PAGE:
Plant Spotlight: Mint
Magical, medicinal, culinary, aromatic and widespread throughout the world – mint comes in 600 different varieties and is easy to grow nearly anywhere. The easiest way to identify mint is by its square stem and with so many varieties it is easy to stumble across.
With such a variety of uses and ease to grow it’s no wonder that mint is such a common place plant in every culture. It has an incredible amount of uses.
It has been rubbed on beehives to prevent hives from being swarmed and keeps the resident bees from leaving. Spearmint was added to milk because it appeared to lengthen the shelf-life of milk and keep it from curdling. Spearmint is also the type of mint most commonly used for culinary purposes to flavor sauces, jellies and the like because of it milder flavor than peppermint.
FOLKLORE & HISTORY
In Greek mythology, Minthe was a nymph lover of Hades whose wife Persephone, in anger, turned her into a mint plant.
Mint was used in Greek funeral rites to mask the smell of the body. Drank as a tea it is said to add strength to our words, increasing the success of all oratory, including prayers, spells, speeches, vows of love, debates, negotiations and more. It is used to increase strength and build fortitude needed to overcome difficult situations. It has been used to break streaks of bad luck.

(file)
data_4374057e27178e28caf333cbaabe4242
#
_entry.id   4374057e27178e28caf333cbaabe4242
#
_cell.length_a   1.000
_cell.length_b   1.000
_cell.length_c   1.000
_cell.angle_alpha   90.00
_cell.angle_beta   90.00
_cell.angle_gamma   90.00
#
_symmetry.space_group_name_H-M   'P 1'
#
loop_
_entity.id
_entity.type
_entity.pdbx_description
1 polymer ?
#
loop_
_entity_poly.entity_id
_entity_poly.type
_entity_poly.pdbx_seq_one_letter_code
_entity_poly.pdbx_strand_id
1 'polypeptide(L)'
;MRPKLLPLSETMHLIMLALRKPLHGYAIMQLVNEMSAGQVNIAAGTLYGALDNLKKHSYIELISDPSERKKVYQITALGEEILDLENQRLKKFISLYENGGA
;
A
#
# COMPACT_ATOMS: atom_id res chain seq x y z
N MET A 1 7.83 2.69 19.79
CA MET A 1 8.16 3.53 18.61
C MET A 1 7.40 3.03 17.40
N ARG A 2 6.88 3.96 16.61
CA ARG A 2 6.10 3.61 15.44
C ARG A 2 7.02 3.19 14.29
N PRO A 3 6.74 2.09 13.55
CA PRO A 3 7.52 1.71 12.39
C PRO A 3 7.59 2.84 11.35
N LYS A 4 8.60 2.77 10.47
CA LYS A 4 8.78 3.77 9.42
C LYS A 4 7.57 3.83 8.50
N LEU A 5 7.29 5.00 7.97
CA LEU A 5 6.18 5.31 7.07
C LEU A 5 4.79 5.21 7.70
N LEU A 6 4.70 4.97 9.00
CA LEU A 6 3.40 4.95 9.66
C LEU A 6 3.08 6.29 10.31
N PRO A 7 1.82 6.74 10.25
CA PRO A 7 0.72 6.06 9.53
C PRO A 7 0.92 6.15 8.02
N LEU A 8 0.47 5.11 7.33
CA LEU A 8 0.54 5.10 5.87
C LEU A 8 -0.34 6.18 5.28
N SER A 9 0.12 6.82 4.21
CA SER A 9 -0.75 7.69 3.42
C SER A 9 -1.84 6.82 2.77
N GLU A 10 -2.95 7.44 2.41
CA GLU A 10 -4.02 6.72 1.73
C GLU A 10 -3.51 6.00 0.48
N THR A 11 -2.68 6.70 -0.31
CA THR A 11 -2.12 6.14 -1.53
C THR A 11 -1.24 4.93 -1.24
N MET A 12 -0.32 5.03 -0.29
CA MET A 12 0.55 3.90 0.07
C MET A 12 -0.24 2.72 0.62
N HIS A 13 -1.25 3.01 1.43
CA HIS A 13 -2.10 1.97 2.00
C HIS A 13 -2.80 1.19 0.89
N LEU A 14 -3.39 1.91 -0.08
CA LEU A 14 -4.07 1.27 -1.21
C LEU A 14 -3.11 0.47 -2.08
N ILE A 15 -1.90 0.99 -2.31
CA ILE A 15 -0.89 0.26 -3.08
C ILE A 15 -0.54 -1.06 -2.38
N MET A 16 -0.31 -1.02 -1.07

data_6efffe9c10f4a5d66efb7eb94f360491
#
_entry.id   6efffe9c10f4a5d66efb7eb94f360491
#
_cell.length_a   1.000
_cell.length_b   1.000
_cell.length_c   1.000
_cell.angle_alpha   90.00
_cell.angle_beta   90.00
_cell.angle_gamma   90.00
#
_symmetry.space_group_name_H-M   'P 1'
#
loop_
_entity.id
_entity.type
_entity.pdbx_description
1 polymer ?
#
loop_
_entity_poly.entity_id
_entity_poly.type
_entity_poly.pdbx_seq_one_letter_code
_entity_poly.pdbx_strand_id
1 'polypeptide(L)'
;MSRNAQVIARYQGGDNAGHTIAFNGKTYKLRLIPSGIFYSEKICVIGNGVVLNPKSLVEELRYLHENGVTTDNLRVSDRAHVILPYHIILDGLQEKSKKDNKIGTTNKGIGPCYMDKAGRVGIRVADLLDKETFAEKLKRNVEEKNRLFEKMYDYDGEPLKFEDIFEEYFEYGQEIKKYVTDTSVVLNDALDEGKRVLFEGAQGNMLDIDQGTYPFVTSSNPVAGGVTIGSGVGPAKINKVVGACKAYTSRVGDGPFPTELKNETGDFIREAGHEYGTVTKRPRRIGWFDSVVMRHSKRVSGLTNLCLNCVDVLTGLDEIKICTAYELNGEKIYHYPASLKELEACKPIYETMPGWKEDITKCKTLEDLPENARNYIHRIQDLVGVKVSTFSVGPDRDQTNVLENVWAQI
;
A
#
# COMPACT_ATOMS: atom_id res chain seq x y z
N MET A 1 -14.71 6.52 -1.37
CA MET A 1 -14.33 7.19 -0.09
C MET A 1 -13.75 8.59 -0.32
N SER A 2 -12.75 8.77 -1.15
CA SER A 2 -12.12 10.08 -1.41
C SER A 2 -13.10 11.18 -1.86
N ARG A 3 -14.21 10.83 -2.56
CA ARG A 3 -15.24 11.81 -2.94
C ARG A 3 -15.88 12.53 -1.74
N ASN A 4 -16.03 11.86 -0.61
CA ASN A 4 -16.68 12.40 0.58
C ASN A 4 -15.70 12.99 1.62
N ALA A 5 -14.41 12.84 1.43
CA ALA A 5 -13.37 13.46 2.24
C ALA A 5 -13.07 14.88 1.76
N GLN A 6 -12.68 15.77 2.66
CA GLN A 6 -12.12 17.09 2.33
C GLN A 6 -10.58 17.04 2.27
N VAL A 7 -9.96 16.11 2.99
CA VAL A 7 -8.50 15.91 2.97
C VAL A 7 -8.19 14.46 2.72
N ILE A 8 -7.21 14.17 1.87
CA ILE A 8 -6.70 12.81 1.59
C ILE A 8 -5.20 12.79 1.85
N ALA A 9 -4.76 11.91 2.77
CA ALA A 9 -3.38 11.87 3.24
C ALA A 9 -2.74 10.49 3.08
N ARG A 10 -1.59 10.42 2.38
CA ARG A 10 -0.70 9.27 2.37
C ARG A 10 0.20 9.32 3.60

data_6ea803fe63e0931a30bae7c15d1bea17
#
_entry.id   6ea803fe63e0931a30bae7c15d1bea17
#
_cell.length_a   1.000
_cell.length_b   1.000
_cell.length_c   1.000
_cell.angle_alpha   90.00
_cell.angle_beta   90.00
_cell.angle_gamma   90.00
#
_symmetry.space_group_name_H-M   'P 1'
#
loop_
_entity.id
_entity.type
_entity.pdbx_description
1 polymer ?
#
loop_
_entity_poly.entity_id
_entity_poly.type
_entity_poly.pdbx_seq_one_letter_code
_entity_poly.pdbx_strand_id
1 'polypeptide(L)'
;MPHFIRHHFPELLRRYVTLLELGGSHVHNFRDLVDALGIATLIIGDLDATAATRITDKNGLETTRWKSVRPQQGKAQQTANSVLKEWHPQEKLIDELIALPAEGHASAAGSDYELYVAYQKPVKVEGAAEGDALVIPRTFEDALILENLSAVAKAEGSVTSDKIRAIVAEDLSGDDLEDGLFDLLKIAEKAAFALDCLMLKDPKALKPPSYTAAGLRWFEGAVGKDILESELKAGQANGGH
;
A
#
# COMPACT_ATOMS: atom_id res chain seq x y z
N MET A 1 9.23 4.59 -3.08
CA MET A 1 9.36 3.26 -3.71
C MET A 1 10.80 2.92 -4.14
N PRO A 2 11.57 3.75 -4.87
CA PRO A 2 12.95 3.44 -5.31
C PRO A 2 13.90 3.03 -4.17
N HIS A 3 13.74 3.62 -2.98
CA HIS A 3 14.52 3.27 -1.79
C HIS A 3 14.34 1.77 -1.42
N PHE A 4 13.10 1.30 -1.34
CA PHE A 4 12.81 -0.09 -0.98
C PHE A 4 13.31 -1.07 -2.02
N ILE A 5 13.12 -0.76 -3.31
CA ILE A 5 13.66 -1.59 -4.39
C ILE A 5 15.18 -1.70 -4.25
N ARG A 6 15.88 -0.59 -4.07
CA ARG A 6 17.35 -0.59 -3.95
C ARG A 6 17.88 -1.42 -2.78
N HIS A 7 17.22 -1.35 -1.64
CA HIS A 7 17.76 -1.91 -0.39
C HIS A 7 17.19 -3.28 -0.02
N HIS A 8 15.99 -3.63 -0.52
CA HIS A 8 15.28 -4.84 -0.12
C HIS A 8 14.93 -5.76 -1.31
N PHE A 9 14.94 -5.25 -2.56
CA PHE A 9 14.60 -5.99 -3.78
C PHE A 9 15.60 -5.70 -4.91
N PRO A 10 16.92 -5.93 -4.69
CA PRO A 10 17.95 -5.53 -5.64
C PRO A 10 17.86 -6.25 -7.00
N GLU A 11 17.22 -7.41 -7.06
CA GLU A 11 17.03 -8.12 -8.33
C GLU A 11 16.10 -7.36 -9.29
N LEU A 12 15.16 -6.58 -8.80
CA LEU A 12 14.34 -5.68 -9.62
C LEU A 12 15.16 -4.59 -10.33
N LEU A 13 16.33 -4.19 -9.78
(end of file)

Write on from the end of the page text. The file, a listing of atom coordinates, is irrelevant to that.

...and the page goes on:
It has also been used as a floor wash and grown around the house to keep away troublesome people. The floor wash is also used after turmoil in the family, such as family arguments, to return the household back to peace and calm.
It has been added to psychic enhancing teas, incenses and fragrance oils and if placed under pillows is said to encourage prophetic dreams.
The most common and popular way to use mint in healing is as a tea. This cooling tea can calm an upset stomach and indigestion. It can also help with lower abdominal pains such as those associated with IBS. Being such a strong cooling plant, it can be upsetting for those whose body temperature already runs on the cooler side. Its scent can also be soothing when feeling nauseated. Its scent relieves nasal congestion by opening up airways and can help alleviate headaches.
Peppermint is the variety of mint that is typically used to topical healing. Its menthol content creates a warming-cooling sensation on the skin and is helpful for aching muscles, joints and arthritic conditions. Used in chest rubs it can soothe coughs and congestion.
Mint has antifungal and antibacterial properties which can help mitigate bad breathe.
HOW WE USE MINT
We extract mint for its menthol properties to use in our Sassy and Lady Gray Bitters. This brings in a subtle cooling effect to the bitters to help balance their bitter properties.